Scary stories from a lovely place
Radiohead released their 8th album on the last weekend in February. Again they have done with ease what many other bands could not accomplish. They have furthered their musical repertoire seemingly effortlessly. They have taken us, their listeners, around another bend in the journey that is being a Radiohead fan. They have been unpredictable, and even a little bit annoying, but they have again created music that is beautiful and clever.
The King of Limbs is a short album, only 8 songs. If I am listening to it while doing something else, I feels like it’s over too quickly and I have missed it’s essence. But then when I start it again, each song feels a bit more familiar and I can tell it is seeping into my muscles like their others have done.
The album opens with ‘Bloom’ and Thom’s voice screams through the silence with “open your mouth wide”, and the wide drags on and gets higher and a little spooky. It’s beautiful. ‘Morning Mr Magpie’ is deep but childlike, similar to ‘Sail to the Moon’ from their album ‘Hail to the Thief’. But the words are hurt and sore, as if the singer is buried deep in anger. The mood changes for ‘Little by Little’ which I think sounds a bit like a ‘Calexico’ (another fave band of mine) song. But then the charming beat shifts and becomes intense electronica. It goes on and on like ‘Idioteque’ from ‘Kid A’.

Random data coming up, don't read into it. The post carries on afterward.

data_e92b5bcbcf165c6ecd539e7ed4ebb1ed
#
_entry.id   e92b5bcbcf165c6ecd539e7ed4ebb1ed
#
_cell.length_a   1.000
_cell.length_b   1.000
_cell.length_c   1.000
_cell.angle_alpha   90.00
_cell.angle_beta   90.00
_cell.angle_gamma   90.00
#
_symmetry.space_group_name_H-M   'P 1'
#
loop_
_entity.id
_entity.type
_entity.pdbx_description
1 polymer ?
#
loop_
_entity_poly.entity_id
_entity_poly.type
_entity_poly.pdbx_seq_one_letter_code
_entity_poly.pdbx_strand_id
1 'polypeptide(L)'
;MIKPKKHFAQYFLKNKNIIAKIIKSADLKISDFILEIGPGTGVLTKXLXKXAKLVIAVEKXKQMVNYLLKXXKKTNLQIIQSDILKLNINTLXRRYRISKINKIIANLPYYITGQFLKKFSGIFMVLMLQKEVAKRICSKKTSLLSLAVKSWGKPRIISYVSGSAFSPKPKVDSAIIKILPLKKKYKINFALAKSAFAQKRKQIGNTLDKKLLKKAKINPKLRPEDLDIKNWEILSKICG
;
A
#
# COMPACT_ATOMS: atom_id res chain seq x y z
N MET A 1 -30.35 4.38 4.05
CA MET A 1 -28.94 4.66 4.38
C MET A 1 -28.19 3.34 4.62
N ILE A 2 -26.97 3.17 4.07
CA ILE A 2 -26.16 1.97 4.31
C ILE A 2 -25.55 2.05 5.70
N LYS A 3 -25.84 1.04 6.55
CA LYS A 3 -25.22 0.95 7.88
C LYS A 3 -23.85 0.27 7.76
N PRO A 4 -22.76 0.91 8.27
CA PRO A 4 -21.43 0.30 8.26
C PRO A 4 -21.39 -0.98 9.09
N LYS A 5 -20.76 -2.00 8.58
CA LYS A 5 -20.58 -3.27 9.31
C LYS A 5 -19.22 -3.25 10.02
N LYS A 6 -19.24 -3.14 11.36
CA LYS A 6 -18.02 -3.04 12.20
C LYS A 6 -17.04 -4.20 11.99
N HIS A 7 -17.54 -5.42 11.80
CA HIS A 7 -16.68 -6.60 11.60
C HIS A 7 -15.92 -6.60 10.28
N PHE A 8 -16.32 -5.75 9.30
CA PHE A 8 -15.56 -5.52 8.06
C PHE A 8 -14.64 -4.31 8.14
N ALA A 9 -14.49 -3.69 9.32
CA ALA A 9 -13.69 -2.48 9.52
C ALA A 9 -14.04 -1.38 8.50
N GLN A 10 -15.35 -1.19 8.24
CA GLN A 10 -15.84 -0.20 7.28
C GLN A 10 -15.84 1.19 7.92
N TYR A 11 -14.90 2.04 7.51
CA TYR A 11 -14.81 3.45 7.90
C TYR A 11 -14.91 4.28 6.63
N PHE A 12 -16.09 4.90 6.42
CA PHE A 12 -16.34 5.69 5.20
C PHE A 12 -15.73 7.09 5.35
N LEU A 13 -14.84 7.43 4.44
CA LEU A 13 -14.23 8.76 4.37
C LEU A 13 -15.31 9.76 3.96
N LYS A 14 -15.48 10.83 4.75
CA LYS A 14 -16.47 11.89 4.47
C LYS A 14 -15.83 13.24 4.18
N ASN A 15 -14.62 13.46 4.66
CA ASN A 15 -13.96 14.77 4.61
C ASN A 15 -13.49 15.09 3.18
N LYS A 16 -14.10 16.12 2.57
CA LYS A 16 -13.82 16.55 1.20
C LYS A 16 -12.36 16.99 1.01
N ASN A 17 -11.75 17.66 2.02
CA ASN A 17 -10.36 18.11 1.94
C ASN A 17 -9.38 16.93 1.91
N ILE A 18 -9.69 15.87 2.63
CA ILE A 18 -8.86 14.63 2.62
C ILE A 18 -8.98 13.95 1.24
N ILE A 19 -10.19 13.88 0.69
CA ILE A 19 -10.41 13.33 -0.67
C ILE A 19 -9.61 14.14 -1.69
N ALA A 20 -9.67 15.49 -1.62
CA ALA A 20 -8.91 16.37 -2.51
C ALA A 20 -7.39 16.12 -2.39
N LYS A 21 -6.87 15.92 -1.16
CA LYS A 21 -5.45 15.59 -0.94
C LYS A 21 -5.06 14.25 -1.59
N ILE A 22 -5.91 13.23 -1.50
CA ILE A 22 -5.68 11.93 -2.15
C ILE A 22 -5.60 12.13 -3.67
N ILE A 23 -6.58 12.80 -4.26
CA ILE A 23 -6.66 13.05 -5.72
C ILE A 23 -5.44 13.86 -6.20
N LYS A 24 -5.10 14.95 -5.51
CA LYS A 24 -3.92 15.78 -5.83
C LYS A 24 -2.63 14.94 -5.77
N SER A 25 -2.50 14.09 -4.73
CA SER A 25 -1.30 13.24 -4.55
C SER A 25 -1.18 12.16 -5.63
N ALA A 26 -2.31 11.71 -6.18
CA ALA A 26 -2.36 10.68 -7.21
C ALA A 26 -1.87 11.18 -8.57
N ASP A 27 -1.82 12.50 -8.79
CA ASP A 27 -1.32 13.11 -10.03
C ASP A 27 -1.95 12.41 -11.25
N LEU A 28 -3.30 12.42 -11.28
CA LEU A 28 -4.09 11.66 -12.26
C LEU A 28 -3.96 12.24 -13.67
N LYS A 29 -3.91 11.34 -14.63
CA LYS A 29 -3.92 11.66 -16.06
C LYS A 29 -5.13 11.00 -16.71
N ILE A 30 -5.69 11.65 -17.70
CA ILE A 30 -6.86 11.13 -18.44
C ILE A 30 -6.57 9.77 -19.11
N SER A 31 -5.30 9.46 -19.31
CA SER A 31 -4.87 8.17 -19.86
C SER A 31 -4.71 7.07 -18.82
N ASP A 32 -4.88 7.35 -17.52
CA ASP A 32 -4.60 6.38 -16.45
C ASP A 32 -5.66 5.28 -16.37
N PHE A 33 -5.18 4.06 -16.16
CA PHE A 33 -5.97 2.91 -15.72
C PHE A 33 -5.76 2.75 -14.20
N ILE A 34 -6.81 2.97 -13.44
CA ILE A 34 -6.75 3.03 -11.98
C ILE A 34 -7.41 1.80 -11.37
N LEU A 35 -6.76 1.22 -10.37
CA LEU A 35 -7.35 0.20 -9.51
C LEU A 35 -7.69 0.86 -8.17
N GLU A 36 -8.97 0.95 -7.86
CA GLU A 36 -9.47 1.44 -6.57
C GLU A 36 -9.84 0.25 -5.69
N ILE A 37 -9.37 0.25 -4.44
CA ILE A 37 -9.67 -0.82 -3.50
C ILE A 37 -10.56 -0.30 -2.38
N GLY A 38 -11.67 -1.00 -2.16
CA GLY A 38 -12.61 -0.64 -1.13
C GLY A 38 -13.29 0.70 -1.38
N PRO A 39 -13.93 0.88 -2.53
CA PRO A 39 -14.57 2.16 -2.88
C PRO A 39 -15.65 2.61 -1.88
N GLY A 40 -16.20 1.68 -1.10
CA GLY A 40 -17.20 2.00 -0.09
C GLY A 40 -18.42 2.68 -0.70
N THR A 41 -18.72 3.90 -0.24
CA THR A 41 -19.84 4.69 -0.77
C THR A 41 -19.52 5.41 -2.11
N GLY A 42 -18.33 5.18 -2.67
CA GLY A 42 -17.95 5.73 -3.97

‘Feral’ is harried and rude and smacks of ‘Hail to the Thief’s’ ‘Myxamatosis’. Then ‘Lotus Flower’ is similar but cools off and calms down, ending with the optimistic refrains “I set you free. Slowly we unfold like a lotus flower”. Johnny Greenwood’s skill on the piano is then flaunted with ‘Codex’ and I find myself remembering their second album ‘The Bends’. Codex also sounds like ‘You and Whose Army’ and uses trumpets like in the ‘National Anthem’. It ends with the sound of cicadas, reminding me of warm summer nights. ‘Give up the ghost’ starts with the same cicada sounds and the two songs are strung together, just like ‘Airbag’ and ‘Paranoid Android’ were on ‘Ok Computer’. Thom’s echoey voice and the acoustic guitar with hand tapping is so peacefully sad I could cry.
At first I thought the album could have ended with that refrain – “I think I should give up the ghost”. But I’m glad it doesn’t. While there is certainly rage and sadness in ‘The King of Limbs’ there is also intense optimism and themes of growth and regeneration. Images from nature are used in almost every second line. ‘Separator’ finishes it off and sounds like a ‘Kid A’ or ‘Amnesiac’ song.
‘The King of Limbs’ isn’t as spectacular as ‘Hail to the Thief’ or ‘Kid A’/’Amnesiac’, but I don’t think it’s trying to be. The last words on ‘Seperator’ say “It’s like I’ve fallen out of bed from a long and vivid dream. Finally I’m free of all the weight I’ve been carrying. Wake me up.” These lines nicely round off the experience of listening to the album.
I feel really happy at the end of the album. These words in Seperator – “If you think this is over then you’re wrong” – give me enormous hope that Radiohead will continue to make their incredible music and continue the journey for us, the listeners.